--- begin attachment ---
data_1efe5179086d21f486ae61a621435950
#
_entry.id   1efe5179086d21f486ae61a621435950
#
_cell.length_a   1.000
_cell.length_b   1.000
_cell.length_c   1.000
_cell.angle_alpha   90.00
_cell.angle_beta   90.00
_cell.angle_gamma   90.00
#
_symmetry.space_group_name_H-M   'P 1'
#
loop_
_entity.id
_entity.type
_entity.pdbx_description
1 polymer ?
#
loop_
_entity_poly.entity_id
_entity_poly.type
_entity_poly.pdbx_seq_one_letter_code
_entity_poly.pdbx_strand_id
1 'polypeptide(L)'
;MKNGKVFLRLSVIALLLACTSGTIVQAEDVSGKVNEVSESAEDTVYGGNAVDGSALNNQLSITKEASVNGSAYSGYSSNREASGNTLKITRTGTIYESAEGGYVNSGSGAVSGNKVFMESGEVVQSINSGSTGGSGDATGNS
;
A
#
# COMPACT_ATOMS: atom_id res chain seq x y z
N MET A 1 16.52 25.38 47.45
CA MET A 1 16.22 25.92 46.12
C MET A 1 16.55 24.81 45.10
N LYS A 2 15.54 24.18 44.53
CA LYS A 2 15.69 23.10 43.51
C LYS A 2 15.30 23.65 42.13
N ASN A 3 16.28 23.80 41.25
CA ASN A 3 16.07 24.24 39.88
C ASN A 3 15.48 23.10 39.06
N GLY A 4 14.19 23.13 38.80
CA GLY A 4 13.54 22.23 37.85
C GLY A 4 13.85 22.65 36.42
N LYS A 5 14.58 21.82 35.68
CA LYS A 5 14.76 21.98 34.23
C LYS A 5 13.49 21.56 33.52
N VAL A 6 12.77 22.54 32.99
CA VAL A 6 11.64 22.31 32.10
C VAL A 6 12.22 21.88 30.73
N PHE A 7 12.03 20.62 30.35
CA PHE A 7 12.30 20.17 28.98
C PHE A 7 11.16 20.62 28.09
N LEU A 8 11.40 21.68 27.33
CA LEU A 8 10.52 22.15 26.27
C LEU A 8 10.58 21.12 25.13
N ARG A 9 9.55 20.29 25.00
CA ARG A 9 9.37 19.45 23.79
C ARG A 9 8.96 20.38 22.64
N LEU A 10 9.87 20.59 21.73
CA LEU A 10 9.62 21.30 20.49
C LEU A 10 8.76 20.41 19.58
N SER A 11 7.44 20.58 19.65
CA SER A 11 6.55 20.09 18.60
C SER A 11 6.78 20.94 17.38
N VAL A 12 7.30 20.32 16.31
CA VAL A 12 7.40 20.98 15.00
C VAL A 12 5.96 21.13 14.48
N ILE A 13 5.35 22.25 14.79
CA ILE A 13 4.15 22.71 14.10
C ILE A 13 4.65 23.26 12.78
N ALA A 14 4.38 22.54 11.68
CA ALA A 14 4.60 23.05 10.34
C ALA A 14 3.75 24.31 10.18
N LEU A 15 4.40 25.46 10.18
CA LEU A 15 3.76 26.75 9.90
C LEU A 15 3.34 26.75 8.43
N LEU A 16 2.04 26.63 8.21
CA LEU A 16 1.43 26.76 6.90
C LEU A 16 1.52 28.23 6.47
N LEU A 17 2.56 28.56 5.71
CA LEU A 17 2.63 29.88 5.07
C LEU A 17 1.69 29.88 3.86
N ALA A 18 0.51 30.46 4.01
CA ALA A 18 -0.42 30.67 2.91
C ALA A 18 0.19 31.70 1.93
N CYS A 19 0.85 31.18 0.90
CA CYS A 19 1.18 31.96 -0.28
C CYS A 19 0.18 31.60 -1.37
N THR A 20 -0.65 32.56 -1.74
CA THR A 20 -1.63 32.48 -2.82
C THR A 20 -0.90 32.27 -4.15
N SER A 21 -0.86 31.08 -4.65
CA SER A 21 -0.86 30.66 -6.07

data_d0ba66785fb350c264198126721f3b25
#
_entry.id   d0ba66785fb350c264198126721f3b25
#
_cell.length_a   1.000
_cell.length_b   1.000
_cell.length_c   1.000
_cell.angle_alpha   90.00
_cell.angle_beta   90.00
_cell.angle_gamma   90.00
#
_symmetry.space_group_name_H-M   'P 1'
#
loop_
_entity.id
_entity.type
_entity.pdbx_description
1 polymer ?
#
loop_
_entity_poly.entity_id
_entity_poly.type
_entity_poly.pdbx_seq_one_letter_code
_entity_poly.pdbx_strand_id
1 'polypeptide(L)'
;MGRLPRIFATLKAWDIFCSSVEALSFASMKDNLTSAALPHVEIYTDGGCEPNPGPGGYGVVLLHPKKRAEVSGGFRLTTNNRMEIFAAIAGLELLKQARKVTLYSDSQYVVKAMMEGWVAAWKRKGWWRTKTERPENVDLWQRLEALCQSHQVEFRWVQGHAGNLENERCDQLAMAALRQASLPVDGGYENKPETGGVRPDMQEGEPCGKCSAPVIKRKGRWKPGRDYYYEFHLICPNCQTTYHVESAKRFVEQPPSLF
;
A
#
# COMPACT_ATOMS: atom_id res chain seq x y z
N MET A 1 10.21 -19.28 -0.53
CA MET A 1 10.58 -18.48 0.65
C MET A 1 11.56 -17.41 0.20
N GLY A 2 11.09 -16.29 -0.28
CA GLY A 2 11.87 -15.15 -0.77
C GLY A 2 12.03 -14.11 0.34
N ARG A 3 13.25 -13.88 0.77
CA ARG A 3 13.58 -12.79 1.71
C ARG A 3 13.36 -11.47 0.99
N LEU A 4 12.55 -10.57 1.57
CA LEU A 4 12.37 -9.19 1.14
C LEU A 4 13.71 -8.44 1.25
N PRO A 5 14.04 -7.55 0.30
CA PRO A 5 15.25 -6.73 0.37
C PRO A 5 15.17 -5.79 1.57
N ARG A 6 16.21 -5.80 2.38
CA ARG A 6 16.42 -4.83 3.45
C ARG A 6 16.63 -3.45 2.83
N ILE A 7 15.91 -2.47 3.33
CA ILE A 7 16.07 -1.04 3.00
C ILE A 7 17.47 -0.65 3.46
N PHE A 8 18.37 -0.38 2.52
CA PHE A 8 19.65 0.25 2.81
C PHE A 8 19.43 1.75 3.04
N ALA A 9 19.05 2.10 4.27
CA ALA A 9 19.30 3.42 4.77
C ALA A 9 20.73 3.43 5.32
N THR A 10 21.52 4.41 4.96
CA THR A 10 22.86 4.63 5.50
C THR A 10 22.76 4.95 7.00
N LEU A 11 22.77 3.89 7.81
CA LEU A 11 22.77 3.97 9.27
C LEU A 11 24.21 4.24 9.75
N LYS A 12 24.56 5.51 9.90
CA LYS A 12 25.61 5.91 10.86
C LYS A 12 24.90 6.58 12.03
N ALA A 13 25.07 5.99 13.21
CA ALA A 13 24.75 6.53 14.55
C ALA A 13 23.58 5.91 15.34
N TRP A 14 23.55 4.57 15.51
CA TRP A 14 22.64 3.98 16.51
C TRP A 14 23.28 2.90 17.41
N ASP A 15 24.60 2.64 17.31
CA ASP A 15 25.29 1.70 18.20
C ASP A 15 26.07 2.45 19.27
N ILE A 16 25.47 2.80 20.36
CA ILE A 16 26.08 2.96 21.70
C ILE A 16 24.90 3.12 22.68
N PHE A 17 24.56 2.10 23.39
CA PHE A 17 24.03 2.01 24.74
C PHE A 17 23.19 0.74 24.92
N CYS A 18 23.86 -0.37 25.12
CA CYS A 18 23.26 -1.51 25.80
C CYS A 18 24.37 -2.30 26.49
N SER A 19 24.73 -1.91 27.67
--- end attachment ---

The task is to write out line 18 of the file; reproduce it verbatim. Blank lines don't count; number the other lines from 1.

1 polymer ?